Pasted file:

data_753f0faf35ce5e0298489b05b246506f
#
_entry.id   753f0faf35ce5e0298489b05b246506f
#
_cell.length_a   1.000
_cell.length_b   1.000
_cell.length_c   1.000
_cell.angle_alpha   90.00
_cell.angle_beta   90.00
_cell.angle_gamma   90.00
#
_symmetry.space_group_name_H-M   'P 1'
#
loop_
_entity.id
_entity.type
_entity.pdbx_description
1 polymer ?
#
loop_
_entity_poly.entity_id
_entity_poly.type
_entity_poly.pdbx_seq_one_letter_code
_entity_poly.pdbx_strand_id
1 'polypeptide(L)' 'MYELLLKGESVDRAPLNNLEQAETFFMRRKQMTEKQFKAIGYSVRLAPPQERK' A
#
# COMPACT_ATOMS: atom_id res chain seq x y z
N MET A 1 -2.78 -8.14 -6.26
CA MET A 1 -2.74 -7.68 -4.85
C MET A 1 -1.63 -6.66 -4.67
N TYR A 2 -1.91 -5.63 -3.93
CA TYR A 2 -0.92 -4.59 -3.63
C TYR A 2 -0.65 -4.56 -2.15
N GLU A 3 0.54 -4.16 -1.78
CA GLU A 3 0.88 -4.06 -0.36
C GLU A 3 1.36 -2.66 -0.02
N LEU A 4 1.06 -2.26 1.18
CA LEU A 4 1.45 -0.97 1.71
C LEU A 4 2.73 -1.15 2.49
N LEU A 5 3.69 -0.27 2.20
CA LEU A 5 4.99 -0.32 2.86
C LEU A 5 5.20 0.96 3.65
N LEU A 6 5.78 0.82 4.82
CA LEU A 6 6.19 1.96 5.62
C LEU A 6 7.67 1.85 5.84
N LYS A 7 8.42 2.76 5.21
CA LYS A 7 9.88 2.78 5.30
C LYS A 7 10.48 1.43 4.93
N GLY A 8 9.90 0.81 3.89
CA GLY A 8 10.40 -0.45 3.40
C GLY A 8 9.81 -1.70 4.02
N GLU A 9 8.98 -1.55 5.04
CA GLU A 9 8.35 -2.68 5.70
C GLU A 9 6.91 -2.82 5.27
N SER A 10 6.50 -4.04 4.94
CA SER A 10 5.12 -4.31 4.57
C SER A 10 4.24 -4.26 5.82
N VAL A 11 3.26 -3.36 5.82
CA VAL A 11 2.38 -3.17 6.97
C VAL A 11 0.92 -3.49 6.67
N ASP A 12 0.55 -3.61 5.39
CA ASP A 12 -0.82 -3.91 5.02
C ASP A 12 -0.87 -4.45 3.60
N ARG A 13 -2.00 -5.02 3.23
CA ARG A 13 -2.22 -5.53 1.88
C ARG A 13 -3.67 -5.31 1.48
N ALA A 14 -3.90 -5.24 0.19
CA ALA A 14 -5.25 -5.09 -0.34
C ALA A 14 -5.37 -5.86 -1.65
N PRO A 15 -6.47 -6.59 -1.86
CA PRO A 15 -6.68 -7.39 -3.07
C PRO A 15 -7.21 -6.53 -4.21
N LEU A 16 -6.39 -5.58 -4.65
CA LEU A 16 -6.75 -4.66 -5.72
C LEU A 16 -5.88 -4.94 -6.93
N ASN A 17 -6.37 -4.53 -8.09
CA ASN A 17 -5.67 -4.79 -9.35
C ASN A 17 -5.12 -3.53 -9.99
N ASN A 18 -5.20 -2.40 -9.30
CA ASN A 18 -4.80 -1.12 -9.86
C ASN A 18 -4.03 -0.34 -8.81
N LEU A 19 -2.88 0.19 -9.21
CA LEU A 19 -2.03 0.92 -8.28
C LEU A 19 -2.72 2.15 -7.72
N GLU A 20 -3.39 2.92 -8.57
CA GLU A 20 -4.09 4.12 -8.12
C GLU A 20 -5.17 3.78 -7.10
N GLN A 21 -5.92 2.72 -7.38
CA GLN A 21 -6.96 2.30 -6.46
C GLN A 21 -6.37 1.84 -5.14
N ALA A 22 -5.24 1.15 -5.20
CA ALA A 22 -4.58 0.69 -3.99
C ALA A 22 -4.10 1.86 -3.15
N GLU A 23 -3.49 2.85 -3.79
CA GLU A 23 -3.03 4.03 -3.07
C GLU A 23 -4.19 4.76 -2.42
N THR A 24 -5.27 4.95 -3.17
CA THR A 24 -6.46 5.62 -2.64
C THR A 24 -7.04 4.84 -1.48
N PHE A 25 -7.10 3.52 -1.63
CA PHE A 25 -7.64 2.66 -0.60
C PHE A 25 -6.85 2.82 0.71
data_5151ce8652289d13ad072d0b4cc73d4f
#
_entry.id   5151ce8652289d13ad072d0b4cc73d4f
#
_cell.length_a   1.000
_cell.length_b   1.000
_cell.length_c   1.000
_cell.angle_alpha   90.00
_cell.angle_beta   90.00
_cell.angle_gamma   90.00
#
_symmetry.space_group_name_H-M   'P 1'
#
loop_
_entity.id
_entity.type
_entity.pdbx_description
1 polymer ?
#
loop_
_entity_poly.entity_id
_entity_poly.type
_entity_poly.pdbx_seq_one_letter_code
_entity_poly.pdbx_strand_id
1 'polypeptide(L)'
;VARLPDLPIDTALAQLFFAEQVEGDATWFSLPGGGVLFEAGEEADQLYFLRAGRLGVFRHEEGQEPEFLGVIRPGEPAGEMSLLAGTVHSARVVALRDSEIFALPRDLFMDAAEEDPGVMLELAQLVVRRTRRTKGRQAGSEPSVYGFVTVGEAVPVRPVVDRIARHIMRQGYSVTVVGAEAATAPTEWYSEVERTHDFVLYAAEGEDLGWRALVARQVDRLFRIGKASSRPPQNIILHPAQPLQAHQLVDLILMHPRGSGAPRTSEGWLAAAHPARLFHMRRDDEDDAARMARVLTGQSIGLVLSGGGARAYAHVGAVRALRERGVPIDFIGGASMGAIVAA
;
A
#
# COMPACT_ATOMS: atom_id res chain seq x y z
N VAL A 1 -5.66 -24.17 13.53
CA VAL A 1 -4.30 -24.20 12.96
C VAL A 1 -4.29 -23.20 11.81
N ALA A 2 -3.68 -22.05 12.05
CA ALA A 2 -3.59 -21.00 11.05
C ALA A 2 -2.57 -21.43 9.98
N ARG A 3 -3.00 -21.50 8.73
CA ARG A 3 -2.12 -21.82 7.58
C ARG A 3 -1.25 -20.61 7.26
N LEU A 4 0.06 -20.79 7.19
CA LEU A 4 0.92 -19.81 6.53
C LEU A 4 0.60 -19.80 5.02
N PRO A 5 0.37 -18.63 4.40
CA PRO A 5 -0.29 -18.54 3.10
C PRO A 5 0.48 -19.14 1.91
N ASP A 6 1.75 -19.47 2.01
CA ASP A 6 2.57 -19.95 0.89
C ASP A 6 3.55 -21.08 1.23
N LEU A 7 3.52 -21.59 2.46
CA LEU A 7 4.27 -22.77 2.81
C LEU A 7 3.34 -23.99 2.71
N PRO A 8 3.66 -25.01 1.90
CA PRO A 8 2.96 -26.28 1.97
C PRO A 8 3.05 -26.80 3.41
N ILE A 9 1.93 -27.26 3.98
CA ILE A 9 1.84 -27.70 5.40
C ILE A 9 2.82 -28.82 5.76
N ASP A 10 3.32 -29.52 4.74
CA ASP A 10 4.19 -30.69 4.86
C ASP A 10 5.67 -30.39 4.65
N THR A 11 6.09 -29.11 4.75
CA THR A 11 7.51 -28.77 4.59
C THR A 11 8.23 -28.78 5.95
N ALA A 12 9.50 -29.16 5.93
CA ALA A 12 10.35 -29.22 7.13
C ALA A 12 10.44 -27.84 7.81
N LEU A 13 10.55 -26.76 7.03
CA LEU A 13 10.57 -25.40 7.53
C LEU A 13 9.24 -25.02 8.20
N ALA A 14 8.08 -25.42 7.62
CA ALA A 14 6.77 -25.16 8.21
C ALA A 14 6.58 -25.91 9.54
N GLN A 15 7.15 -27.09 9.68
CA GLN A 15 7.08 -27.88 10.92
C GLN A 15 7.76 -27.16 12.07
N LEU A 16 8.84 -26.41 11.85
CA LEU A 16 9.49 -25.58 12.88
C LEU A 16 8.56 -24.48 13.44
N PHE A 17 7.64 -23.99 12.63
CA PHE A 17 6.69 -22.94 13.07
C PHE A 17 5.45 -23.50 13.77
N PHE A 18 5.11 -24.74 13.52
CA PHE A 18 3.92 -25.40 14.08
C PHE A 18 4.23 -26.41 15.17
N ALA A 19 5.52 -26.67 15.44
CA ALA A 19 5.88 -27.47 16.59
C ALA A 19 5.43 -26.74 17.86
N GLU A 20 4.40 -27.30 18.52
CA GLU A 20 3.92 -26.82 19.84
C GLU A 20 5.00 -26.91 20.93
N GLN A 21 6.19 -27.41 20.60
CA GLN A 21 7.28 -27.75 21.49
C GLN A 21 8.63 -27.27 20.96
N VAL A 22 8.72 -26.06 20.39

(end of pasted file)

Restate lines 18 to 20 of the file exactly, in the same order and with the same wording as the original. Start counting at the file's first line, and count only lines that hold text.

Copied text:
1 polymer ?
#
loop_